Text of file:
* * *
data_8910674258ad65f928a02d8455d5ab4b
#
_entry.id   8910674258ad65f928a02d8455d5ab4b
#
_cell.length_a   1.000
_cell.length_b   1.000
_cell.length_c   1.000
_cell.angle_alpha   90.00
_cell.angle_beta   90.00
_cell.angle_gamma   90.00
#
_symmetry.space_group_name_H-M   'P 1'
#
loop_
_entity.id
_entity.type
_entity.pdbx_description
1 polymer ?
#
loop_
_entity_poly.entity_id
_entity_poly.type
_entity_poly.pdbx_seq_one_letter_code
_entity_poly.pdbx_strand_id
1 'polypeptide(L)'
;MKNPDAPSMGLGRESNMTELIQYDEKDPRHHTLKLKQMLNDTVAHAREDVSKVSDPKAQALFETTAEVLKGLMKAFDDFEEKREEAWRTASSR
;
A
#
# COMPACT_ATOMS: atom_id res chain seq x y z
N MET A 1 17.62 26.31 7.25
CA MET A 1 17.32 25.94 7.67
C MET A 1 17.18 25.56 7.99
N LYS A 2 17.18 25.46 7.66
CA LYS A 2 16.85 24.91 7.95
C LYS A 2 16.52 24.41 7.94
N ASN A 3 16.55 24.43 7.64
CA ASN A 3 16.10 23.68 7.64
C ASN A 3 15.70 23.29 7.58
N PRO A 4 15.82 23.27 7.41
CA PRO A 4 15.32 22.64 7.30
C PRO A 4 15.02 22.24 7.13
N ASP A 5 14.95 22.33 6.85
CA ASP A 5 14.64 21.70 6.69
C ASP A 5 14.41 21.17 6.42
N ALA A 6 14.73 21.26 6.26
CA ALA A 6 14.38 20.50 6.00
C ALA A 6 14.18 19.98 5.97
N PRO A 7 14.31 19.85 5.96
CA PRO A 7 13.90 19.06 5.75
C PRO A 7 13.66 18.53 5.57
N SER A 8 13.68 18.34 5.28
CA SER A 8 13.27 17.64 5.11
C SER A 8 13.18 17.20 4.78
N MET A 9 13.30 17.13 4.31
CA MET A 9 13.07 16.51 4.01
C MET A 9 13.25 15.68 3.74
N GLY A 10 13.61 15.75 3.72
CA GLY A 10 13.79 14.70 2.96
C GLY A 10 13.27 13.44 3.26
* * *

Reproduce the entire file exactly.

data_8910674258ad65f928a02d8455d5ab4b
#
_entry.id   8910674258ad65f928a02d8455d5ab4b
#
_cell.length_a   1.000
_cell.length_b   1.000
_cell.length_c   1.000
_cell.angle_alpha   90.00
_cell.angle_beta   90.00
_cell.angle_gamma   90.00
#
_symmetry.space_group_name_H-M   'P 1'
#
loop_
_entity.id
_entity.type
_entity.pdbx_description
1 polymer ?
#
loop_
_entity_poly.entity_id
_entity_poly.type
_entity_poly.pdbx_seq_one_letter_code
_entity_poly.pdbx_strand_id
1 'polypeptide(L)'
;MKNPDAPSMGLGRESNMTELIQYDEKDPRHHTLKLKQMLNDTVAHAREDVSKVSDPKAQALFETTAEVLKGLMKAFDDFEEKREEAWRTASSR
;
A
#
# COMPACT_ATOMS: atom_id res chain seq x y z
N MET A 1 17.62 26.31 7.25
CA MET A 1 17.32 25.94 7.67
C MET A 1 17.18 25.56 7.99
N LYS A 2 17.18 25.46 7.66
CA LYS A 2 16.85 24.91 7.95
C LYS A 2 16.52 24.41 7.94
N ASN A 3 16.55 24.43 7.64
CA ASN A 3 16.10 23.68 7.64
C ASN A 3 15.70 23.29 7.58
N PRO A 4 15.82 23.27 7.41
CA PRO A 4 15.32 22.64 7.30
C PRO A 4 15.02 22.24 7.13
N ASP A 5 14.95 22.33 6.85
CA ASP A 5 14.64 21.70 6.69
C ASP A 5 14.41 21.17 6.42
N ALA A 6 14.73 21.26 6.26
CA ALA A 6 14.38 20.50 6.00
C ALA A 6 14.18 19.98 5.97
N PRO A 7 14.31 19.85 5.96
CA PRO A 7 13.90 19.06 5.75
C PRO A 7 13.66 18.53 5.57
N SER A 8 13.68 18.34 5.28
CA SER A 8 13.27 17.64 5.11
C SER A 8 13.18 17.20 4.78
N MET A 9 13.30 17.13 4.31
CA MET A 9 13.07 16.51 4.01
C MET A 9 13.25 15.68 3.74
N GLY A 10 13.61 15.75 3.72
CA GLY A 10 13.79 14.70 2.96
C GLY A 10 13.27 13.44 3.26